As reported by The New American, Moore drew the ire of the ACLU and other atheist groups back in the early 1990s when, as a county judge, he displayed a homemade Ten Commandments plaque in his courtroom, and insisted upon opening court with prayer. After being elected Alabama Chief Justice in 2000, he had a 5,280-pound granite monument of the Ten Commandments placed in the lobby of the state judicial building in Montgomery, “to invoke the favor and guidance of Almighty God in establishing justice as provided in the Constitution of the State of Alabama,” notes Moore’s campaign bio. The ACLU led a law suit to have the monument removed, citing the First Amendment’s supposed separation of church and state. In 2003, after he refused a federal judge’s order to dismantle the display, arguing that the order itself was unlawful, Moore was removed from office. He has spent the past several years as director of the Foundation for Moral Law, an Alabama-based legal advocacy group.
The Birmingham News reported that Moore’s victory in the Republican primary amounted to the “political resurrection of a career that just two years ago was thought by many to be dead after Moore — for the second time in four years — ran a lack luster campaign for the GOP nomination for governor. In both races, in 2006 against incumbent Gov. Bob Riley and in 2010 in a crowded field of five, Moore was thoroughly drubbed.” The paper noted that in the most recent primary, Moore harnessed “name recognition, a grass roots campaign and a conservative primary tide to turn back two much better-funded candidates….”
Moore said his resurgence was a confirmation by the people of Alabama that they appreciated his stand against the intrusion of the federal government upon the authority of their state government. “I’m going to stand up for the rights and liberties of the people of Alabama under the Constitution of Alabama and the Constitution of the United States,” Moore said at a press conference after the victory. “Is it a vindication? Yes. Is it a restoration? Definitely. The people put me there the first time. The people did not remove me. And the people [will] have restored my position, if I’m successful in November against the Democratic challenger.” While political observers said his chances for victory are high, Moore said he understood that “we’ve still got a race to run and it’s very important that we run a good race.”
Asked about the display that caused such controversy during his first tenure on the state’s high court, Moore said that he would not try to re-install the monument in the state courthouse, saying that there are more crucial issues to address. “I would not return the Ten Commandments because it would be more about me or a monument about me,” he said. “That’s what I’m identified with and I think it would be detrimental to the true issue. The true issue is whether we can acknowledge the sovereignty of almighty God over the affairs of our state and our law. That I will not back down from. I will always acknowledge the sovereignty of God and I think we must.”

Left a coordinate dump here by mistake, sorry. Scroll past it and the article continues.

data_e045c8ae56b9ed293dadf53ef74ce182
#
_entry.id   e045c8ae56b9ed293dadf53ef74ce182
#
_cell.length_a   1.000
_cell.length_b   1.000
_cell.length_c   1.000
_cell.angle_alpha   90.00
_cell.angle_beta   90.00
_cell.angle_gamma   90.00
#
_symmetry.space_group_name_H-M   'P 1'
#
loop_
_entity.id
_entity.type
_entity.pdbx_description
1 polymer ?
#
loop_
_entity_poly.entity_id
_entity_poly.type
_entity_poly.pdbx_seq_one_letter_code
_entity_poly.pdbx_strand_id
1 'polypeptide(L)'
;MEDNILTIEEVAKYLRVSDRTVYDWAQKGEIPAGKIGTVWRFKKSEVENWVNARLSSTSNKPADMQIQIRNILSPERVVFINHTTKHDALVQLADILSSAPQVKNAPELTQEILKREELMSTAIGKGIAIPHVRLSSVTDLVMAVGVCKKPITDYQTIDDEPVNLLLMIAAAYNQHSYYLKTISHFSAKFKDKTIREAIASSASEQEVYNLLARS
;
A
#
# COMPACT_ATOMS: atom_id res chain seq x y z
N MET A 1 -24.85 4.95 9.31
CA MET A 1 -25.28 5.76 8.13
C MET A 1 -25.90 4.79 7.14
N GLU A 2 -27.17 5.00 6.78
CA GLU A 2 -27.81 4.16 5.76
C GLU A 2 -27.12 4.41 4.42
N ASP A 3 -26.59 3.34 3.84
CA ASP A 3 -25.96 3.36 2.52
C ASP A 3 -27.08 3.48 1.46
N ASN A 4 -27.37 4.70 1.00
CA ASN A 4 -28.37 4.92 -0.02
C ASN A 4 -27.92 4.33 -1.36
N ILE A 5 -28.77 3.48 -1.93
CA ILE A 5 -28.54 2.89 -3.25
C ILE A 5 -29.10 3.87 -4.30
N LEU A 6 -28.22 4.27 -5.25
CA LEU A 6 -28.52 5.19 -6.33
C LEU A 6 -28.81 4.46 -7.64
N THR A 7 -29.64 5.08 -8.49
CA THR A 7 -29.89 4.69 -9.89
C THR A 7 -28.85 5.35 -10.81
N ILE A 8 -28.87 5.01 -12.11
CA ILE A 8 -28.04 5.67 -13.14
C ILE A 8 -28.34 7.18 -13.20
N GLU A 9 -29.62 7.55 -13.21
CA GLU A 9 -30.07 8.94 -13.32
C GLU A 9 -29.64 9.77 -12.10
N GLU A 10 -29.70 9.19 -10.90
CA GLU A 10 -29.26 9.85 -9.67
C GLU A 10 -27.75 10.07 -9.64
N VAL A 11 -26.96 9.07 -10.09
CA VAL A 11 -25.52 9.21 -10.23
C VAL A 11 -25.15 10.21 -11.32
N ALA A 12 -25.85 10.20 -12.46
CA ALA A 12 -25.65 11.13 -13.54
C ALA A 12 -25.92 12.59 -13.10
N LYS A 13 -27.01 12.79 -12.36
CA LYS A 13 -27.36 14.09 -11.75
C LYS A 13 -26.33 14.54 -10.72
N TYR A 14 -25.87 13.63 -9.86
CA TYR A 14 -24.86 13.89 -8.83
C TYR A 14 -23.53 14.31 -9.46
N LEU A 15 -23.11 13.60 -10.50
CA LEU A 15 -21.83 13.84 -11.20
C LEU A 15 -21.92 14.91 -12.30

Moore explained that his campaign to display the Ten Commandments was not primarily about the presence of the monument at the state courthouse. “It was never about the Ten Commandments,” he said. “It was about the one who gave the Ten Commandments.” He emphasized that his judicial philosophy has remained unchanged in the ensuing years. “As a Judge I will always recognize the moral foundation of our law.”
In announcing his candidacy last November, Moore said that “I have always upheld my oath to support and defend the Constitution of the United States and to uphold and support the Constitution of the State of Alabama. I look forward to once again serving the good people of the great State of Alabama, So Help Me God.”
Richard Cohen of the Southern Poverty Law Center, one of the groups that worked with the ACLU to sue for removal of the Ten Commandments display, said he was glad that Moore had moved beyond the monument. “We are agnostic when it comes to his electoral prospects, completely agnostic,” Cohen said in a statement. “What we hope though is that he has used the time to read the Constitution so he doesn’t waste hundreds of thousands of dollars of taxpayers’ money again.”
Hundreds of miles removed from Alabama, the New York Times called Moore’s victory and likely re-election a “serious setback for justice in Alabama,” and used the news as an opportunity to stump for scrapping “partisan elections” in favor of so-called “merit selection” for judges. The Times editorialist also decried the tendency for such judicial races to turn into cash sweepstakes requiring “would-be judges to cozy up to party leaders and raise large sums from special interests eager to influence their decisions….”
Ironically, while the Times complained that the “taint from all the special interest money” was particularly strong in Alabama’s chief justice race, Moore’s campaign offered a stark demonstration of a candidate running on principle alone, with little money at his disposal. Moore, who took almost 51 percent of the vote in the primary, had a budget of around $230,000, compared to the $1.5 million raised by the other GOP candidates.
In short, observers noted, Moore will be carried back into office on the desire of a majority of conservative Christian voters to see their state returned to the sanity of constitutional principles and traditional American values. “I think people are interested in our day and time about the moral issues that affect this country,” Moore said following his primary victory. “I think they are interested in family values. I think they are interested in their rights and liberties and freedoms.”